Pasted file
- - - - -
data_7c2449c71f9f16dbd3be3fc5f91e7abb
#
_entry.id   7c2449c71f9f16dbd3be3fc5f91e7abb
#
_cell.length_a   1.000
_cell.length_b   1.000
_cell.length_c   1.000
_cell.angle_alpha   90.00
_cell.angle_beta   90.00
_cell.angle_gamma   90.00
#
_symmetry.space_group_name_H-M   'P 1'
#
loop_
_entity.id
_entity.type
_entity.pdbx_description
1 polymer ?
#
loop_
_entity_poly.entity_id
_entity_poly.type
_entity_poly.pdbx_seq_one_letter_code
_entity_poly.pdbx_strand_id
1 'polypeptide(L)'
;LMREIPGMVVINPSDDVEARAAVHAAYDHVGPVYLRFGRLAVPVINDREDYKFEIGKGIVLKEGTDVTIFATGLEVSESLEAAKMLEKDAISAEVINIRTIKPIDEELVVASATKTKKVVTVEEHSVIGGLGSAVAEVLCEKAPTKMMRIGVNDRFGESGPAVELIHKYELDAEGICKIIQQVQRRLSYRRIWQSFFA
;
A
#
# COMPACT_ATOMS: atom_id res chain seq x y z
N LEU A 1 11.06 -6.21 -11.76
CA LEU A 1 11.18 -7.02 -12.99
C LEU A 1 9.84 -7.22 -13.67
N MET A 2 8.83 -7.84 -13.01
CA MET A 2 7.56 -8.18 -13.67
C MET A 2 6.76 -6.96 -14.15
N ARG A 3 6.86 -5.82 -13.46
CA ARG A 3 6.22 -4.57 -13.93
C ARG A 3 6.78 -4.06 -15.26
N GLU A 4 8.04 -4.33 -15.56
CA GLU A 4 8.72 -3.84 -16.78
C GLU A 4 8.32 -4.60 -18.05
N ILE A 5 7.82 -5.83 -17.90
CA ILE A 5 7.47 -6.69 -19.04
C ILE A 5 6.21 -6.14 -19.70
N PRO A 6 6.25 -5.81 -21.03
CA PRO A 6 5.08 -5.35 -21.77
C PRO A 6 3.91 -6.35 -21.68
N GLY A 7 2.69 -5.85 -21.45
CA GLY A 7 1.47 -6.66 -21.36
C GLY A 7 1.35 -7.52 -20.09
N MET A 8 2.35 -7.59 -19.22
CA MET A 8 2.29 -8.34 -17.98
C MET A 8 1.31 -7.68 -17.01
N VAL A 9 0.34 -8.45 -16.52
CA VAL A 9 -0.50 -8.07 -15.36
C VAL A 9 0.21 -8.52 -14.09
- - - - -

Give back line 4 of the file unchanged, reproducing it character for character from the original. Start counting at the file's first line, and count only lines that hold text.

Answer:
#